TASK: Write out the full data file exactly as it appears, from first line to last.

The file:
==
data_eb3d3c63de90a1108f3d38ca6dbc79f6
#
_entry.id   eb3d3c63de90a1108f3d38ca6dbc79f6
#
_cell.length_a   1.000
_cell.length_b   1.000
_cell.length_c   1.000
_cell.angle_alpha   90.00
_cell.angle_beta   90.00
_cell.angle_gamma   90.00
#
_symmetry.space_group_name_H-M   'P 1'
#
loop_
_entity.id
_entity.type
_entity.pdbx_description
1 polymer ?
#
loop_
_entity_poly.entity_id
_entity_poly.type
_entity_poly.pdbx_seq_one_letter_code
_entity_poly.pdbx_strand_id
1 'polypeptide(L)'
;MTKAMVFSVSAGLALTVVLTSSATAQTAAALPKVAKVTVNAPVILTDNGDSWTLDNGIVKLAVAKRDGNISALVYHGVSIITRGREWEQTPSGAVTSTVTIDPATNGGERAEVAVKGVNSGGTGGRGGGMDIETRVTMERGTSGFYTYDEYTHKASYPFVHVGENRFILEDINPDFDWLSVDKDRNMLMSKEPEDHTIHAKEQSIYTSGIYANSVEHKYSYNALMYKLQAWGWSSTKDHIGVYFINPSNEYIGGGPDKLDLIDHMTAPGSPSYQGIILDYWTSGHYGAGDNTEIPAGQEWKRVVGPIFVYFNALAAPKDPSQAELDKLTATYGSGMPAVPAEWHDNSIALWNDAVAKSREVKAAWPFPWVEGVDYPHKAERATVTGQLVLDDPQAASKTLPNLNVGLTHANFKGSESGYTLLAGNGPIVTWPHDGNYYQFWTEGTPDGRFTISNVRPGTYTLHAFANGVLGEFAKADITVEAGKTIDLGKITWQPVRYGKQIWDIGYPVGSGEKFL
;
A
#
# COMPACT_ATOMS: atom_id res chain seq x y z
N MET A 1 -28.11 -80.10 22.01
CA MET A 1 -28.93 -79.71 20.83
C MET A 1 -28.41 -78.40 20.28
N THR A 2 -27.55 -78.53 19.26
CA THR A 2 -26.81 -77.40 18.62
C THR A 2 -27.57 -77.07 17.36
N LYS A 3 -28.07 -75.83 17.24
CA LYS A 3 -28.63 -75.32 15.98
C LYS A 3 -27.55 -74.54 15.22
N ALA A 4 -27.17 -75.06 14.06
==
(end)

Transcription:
data_eb3d3c63de90a1108f3d38ca6dbc79f6
#
_entry.id   eb3d3c63de90a1108f3d38ca6dbc79f6
#
_cell.length_a   1.000
_cell.length_b   1.000
_cell.length_c   1.000
_cell.angle_alpha   90.00
_cell.angle_beta   90.00
_cell.angle_gamma   90.00
#
_symmetry.space_group_name_H-M   'P 1'
#
loop_
_entity.id
_entity.type
_entity.pdbx_description
1 polymer ?
#
loop_
_entity_poly.entity_id
_entity_poly.type
_entity_poly.pdbx_seq_one_letter_code
_entity_poly.pdbx_strand_id
1 'polypeptide(L)'
;MTKAMVFSVSAGLALTVVLTSSATAQTAAALPKVAKVTVNAPVILTDNGDSWTLDNGIVKLAVAKRDGNISALVYHGVSIITRGREWEQTPSGAVTSTVTIDPATNGGERAEVAVKGVNSGGTGGRGGGMDIETRVTMERGTSGFYTYDEYTHKASYPFVHVGENRFILEDINPDFDWLSVDKDRNMLMSKEPEDHTIHAKEQSIYTSGIYANSVEHKYSYNALMYKLQAWGWSSTKDHIGVYFINPSNEYIGGGPDKLDLIDHMTAPGSPSYQGIILDYWTSGHYGAGDNTEIPAGQEWKRVVGPIFVYFNALAAPKDPSQAELDKLTATYGSGMPAVPAEWHDNSIALWNDAVAKSREVKAAWPFPWVEGVDYPHKAERATVTGQLVLDDPQAASKTLPNLNVGLTHANFKGSESGYTLLAGNGPIVTWPHDGNYYQFWTEGTPDGRFTISNVRPGTYTLHAFANGVLGEFAKADITVEAGKTIDLGKITWQPVRYGKQIWDIGYPVGSGEKFL
;
A
#
# COMPACT_ATOMS: atom_id res chain seq x y z
N MET A 1 -28.11 -80.10 22.01
CA MET A 1 -28.93 -79.71 20.83
C MET A 1 -28.41 -78.40 20.28
N THR A 2 -27.55 -78.53 19.26
CA THR A 2 -26.81 -77.40 18.62
C THR A 2 -27.57 -77.07 17.36
N LYS A 3 -28.07 -75.83 17.24
CA LYS A 3 -28.63 -75.32 15.98
C LYS A 3 -27.55 -74.54 15.22
N ALA A 4 -27.17 -75.06 14.06